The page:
Informant: “I’m not, you know, going to go through the whole thing. But if I was meeting, like, a stranger who was maybe like thrity-five, I would say the greeting in Amharic, but I wouldn’t necessarily, like, kiss them, but I would definitely go for the hug, because the hug is like the first step. But if I was meeting some who was like older, who was like really traditional, who was like dressed the way, I know for sure that I have to be nice, and I have to do it. It ‘s usually, the older the person is, the more you kinda have to bow when you go in for it. When you say hi you kind of nod tot the person. So if it’s like someone your age, you might just go like that, (head nod). But if it’s someone who’s maybe seventy, you give a little more effort because you’re sort of recognizing that they’re older than you.”

Me: “So what’s the order again?”

The informant shows me the Ethiopian greeting, starting with the bow, then the hug, and lastly the kisses.

Me: “I thought it was very more like, BOW. (laugh)

Informant: (laugh) “Yes your majesty! No, it’s kind of more organic than that, ’cause you’re both doing it at the same time to each other, so it’s more… relaxed. It’s really relaxed, and it’s not nearly as formal. Even if it is a formal event, it’s just saying hi. That’s how we say hi, so it’s very… ’cause it happens so often, it’s not something that is really ceremonious every single time, ’cause it’s just like… Over the quantity it gets really relaxed, because you just do it so much.”

Me: “Would you do this with family members too?”

Informant: “Yeah, but not if I said hi to my mom in the morning, I’d just giver her a hug. But if I was seeing like my uncle for like a really long time, that’s how I would say hi to him.”

Me: “That’s awesome!”

Informant: “But not to my littler brother. If he came home from college, he would be like, ‘Sup.” You know, it’s kind of… and age thing.”

Background & Analysis

The informant is a student here at USC as well, and although her mother is from Ethiopia, she was born and raised here in California. However, she often goes back to Ethiopia with her mom to visit friends and family.

The greeting customs in Ethiopia are much more complex than I thought! It appears to be a combination of greetings from other areas around the world, like the bowing from asian cultures, the the hug from most latin cultures, and the cheek kisses from Europe. Whereas in America, a simple handshake will suffice, Ethiopans make a clear destinction between hierarchies just through a short gesture such as a greeting.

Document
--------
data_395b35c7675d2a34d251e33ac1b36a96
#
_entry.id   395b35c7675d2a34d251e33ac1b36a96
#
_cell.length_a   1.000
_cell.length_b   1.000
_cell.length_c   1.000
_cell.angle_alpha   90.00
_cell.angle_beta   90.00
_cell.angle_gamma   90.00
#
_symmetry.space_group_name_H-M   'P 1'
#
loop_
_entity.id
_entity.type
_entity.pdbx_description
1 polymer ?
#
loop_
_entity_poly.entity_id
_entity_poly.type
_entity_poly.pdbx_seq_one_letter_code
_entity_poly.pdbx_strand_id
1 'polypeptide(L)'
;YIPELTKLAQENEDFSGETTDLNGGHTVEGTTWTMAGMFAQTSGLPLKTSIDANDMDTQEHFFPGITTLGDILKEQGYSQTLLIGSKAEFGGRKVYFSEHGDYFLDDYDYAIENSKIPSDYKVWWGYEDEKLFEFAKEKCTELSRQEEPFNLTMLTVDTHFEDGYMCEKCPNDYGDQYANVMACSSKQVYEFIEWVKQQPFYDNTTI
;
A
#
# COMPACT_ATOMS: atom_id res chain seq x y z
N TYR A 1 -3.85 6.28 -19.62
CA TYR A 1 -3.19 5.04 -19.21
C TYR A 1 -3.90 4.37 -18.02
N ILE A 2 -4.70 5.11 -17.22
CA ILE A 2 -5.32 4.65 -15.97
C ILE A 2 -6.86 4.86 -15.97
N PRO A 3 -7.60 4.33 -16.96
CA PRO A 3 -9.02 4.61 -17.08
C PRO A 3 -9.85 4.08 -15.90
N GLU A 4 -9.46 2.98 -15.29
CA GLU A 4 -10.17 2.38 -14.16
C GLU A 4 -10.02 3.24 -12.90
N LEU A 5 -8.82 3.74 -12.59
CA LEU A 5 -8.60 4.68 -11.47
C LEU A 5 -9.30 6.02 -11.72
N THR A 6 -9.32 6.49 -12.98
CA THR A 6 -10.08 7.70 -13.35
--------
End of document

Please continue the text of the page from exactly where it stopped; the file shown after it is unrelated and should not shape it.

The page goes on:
Customs
general

Greetings in Indonesia

 

“When you greet someone in Indonesia, they only touch your hands on the tips very gently using both hands. So if describe it, it’s like you stand facing each other and put your palms together. And then with your hand, you will touch the other person’s hand only on the tips. This is hard to explain in words. They never grab your hand to shake it like in the western way. Also, if you are a young person and you greet the elders, first you kiss the elder’s hand and then you bring the hand onto your forehead gently. That’s how you show your respect. Between females, when they greet each other, they share kisses on both cheeks, also very gently almost not using their lips.”

This way of greeting, for my informant, looked very elegant and polite. She thought it was a better way than the custom of shaking hands in Western culture. It is very polite which is an important part of the culture in Indonesia. It also shows respect to each other and to elders, which is another important part of the culture. This way of greeting is more personal than just shaking hands, it helps to start relationships between people in the correct path.

For myself, I also find this way of greeting to be very elegant. In Korean culture, we also show respect to our elders by bowing, although handshakes are also common. Handshakes can sometimes have different connotations than just greetings however, as we are even taught of the best way tot deliver a handshake in professional situations. A firm but not too overbearing grip is usually recommended, as different pressures can have different meanings. When there is tension between two people, they are often depicted as aggressively shaking each others hand, trying to win over each other with the strength of their grip. In this way handshakes can almost be something condescending or something used to analyze the other. However, the Indonesia custom is not like his as it shows deference to each other and affection in their relationships.